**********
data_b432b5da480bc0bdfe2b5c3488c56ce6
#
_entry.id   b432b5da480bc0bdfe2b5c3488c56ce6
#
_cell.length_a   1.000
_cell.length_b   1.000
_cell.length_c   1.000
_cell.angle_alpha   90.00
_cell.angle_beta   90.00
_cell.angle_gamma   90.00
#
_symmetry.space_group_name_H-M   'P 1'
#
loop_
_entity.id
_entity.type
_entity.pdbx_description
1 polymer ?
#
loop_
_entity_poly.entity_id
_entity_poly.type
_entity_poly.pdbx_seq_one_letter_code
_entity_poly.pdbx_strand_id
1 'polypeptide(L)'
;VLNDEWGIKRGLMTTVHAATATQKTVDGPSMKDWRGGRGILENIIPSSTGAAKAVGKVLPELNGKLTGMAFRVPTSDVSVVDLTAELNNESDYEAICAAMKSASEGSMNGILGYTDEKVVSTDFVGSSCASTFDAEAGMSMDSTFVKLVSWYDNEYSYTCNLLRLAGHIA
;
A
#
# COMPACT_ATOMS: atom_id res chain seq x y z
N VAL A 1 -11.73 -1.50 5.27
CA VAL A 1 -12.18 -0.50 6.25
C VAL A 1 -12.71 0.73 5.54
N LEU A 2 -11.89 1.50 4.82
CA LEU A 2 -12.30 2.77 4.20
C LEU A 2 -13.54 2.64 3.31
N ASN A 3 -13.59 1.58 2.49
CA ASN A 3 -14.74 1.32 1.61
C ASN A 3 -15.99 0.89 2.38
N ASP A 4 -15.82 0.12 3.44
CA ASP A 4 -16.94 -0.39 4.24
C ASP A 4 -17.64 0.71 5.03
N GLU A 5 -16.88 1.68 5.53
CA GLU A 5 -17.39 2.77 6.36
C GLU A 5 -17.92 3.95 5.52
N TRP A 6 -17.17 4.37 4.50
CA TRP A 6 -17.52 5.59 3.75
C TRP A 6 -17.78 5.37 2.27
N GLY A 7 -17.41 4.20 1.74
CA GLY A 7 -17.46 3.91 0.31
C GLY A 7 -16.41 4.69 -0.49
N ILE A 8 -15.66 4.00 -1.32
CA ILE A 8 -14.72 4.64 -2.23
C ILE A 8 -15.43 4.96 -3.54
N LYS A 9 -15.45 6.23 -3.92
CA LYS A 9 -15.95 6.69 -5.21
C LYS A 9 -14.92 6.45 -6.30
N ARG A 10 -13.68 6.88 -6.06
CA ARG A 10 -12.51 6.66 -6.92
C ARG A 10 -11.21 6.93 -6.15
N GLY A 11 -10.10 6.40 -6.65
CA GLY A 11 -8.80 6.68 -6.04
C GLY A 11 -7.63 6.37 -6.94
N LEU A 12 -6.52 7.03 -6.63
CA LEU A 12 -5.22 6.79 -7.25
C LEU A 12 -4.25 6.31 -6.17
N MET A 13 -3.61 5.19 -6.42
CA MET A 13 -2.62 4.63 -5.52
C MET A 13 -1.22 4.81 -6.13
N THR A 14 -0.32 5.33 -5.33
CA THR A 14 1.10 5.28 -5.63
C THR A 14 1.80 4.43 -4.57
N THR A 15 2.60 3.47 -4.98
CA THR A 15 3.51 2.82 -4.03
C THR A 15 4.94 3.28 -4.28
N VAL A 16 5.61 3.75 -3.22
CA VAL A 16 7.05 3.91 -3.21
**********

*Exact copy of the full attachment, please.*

data_b432b5da480bc0bdfe2b5c3488c56ce6
#
_entry.id   b432b5da480bc0bdfe2b5c3488c56ce6
#
_cell.length_a   1.000
_cell.length_b   1.000
_cell.length_c   1.000
_cell.angle_alpha   90.00
_cell.angle_beta   90.00
_cell.angle_gamma   90.00
#
_symmetry.space_group_name_H-M   'P 1'
#
loop_
_entity.id
_entity.type
_entity.pdbx_description
1 polymer ?
#
loop_
_entity_poly.entity_id
_entity_poly.type
_entity_poly.pdbx_seq_one_letter_code
_entity_poly.pdbx_strand_id
1 'polypeptide(L)'
;VLNDEWGIKRGLMTTVHAATATQKTVDGPSMKDWRGGRGILENIIPSSTGAAKAVGKVLPELNGKLTGMAFRVPTSDVSVVDLTAELNNESDYEAICAAMKSASEGSMNGILGYTDEKVVSTDFVGSSCASTFDAEAGMSMDSTFVKLVSWYDNEYSYTCNLLRLAGHIA
;
A
#
# COMPACT_ATOMS: atom_id res chain seq x y z
N VAL A 1 -11.73 -1.50 5.27
CA VAL A 1 -12.18 -0.50 6.25
C VAL A 1 -12.71 0.73 5.54
N LEU A 2 -11.89 1.50 4.82
CA LEU A 2 -12.30 2.77 4.20
C LEU A 2 -13.54 2.64 3.31
N ASN A 3 -13.59 1.58 2.49
CA ASN A 3 -14.74 1.32 1.61
C ASN A 3 -15.99 0.89 2.38
N ASP A 4 -15.82 0.12 3.44
CA ASP A 4 -16.94 -0.39 4.24
C ASP A 4 -17.64 0.71 5.03
N GLU A 5 -16.88 1.68 5.53
CA GLU A 5 -17.39 2.77 6.36
C GLU A 5 -17.92 3.95 5.52
N TRP A 6 -17.17 4.37 4.50
CA TRP A 6 -17.52 5.59 3.75
C TRP A 6 -17.78 5.37 2.27
N GLY A 7 -17.41 4.20 1.74
CA GLY A 7 -17.46 3.91 0.31
C GLY A 7 -16.41 4.69 -0.49
N ILE A 8 -15.66 4.00 -1.32
CA ILE A 8 -14.72 4.64 -2.23
C ILE A 8 -15.43 4.96 -3.54
N LYS A 9 -15.45 6.23 -3.92
CA LYS A 9 -15.95 6.69 -5.21
C LYS A 9 -14.92 6.45 -6.30
N ARG A 10 -13.68 6.88 -6.06
CA ARG A 10 -12.51 6.66 -6.92
C ARG A 10 -11.21 6.93 -6.15
N GLY A 11 -10.10 6.40 -6.65
CA GLY A 11 -8.80 6.68 -6.04
C GLY A 11 -7.63 6.37 -6.94
N LEU A 12 -6.52 7.03 -6.63
CA LEU A 12 -5.22 6.79 -7.25
C LEU A 12 -4.25 6.31 -6.17
N MET A 13 -3.61 5.19 -6.42
CA MET A 13 -2.62 4.63 -5.52
C MET A 13 -1.22 4.81 -6.13
N THR A 14 -0.32 5.33 -5.33
CA THR A 14 1.10 5.28 -5.63
C THR A 14 1.80 4.43 -4.57
N THR A 15 2.60 3.47 -4.98
CA THR A 15 3.51 2.82 -4.03
C THR A 15 4.94 3.28 -4.28
N VAL A 16 5.61 3.75 -3.22
CA VAL A 16 7.05 3.91 -3.21